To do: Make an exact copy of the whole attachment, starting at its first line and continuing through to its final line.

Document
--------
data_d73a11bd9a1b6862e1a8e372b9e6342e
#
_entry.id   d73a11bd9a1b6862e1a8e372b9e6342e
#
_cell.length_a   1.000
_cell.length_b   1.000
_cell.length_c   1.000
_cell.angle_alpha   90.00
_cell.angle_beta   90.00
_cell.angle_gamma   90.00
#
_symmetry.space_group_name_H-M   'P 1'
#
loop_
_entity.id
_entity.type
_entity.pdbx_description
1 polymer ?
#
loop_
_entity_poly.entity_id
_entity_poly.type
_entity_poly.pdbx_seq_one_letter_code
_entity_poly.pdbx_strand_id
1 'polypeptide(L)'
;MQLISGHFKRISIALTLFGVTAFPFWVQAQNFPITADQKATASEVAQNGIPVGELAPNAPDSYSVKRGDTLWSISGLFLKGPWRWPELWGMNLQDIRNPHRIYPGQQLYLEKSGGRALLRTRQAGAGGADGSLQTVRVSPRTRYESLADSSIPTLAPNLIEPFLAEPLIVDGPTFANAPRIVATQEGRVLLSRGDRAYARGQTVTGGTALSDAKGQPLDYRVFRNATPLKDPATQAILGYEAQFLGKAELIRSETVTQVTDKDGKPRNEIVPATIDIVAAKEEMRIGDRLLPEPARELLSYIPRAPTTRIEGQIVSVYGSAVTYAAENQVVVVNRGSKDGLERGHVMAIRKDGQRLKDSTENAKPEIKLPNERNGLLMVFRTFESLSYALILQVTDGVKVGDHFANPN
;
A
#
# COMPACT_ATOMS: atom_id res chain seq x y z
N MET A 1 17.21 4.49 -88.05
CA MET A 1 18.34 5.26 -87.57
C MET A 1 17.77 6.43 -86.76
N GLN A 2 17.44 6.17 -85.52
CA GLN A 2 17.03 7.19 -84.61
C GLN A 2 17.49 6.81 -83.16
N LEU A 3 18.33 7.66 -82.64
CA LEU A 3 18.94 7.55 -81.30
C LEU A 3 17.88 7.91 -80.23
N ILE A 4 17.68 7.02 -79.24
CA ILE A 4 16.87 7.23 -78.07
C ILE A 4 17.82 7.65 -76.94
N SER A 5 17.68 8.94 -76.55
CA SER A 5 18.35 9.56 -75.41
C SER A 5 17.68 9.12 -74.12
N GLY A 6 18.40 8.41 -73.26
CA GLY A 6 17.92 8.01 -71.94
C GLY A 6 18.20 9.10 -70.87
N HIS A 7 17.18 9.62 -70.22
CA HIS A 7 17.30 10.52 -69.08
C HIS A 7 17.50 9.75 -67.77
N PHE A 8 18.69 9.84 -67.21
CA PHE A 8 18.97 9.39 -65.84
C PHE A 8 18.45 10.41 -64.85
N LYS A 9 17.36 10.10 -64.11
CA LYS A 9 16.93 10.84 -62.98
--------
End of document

data_d73a11bd9a1b6862e1a8e372b9e6342e
#
_entry.id   d73a11bd9a1b6862e1a8e372b9e6342e
#
_cell.length_a   1.000
_cell.length_b   1.000
_cell.length_c   1.000
_cell.angle_alpha   90.00
_cell.angle_beta   90.00
_cell.angle_gamma   90.00
#
_symmetry.space_group_name_H-M   'P 1'
#
loop_
_entity.id
_entity.type
_entity.pdbx_description
1 polymer ?
#
loop_
_entity_poly.entity_id
_entity_poly.type
_entity_poly.pdbx_seq_one_letter_code
_entity_poly.pdbx_strand_id
1 'polypeptide(L)'
;MQLISGHFKRISIALTLFGVTAFPFWVQAQNFPITADQKATASEVAQNGIPVGELAPNAPDSYSVKRGDTLWSISGLFLKGPWRWPELWGMNLQDIRNPHRIYPGQQLYLEKSGGRALLRTRQAGAGGADGSLQTVRVSPRTRYESLADSSIPTLAPNLIEPFLAEPLIVDGPTFANAPRIVATQEGRVLLSRGDRAYARGQTVTGGTALSDAKGQPLDYRVFRNATPLKDPATQAILGYEAQFLGKAELIRSETVTQVTDKDGKPRNEIVPATIDIVAAKEEMRIGDRLLPEPARELLSYIPRAPTTRIEGQIVSVYGSAVTYAAENQVVVVNRGSKDGLERGHVMAIRKDGQRLKDSTENAKPEIKLPNERNGLLMVFRTFESLSYALILQVTDGVKVGDHFANPN
;
A
#
# COMPACT_ATOMS: atom_id res chain seq x y z
N MET A 1 17.21 4.49 -88.05
CA MET A 1 18.34 5.26 -87.57
C MET A 1 17.77 6.43 -86.76
N GLN A 2 17.44 6.17 -85.52
CA GLN A 2 17.03 7.19 -84.61
C GLN A 2 17.49 6.81 -83.16
N LEU A 3 18.33 7.66 -82.64
CA LEU A 3 18.94 7.55 -81.30
C LEU A 3 17.88 7.91 -80.23
N ILE A 4 17.68 7.02 -79.24
CA ILE A 4 16.87 7.23 -78.07
C ILE A 4 17.82 7.65 -76.94
N SER A 5 17.68 8.94 -76.55
CA SER A 5 18.35 9.56 -75.41
C SER A 5 17.68 9.12 -74.12
N GLY A 6 18.40 8.41 -73.26
CA GLY A 6 17.92 8.01 -71.94
C GLY A 6 18.20 9.10 -70.87
N HIS A 7 17.18 9.62 -70.22
CA HIS A 7 17.30 10.52 -69.08
C HIS A 7 17.50 9.75 -67.77
N PHE A 8 18.69 9.84 -67.21
CA PHE A 8 18.97 9.39 -65.84
C PHE A 8 18.45 10.41 -64.85
N LYS A 9 17.36 10.10 -64.11
CA LYS A 9 16.93 10.84 -62.98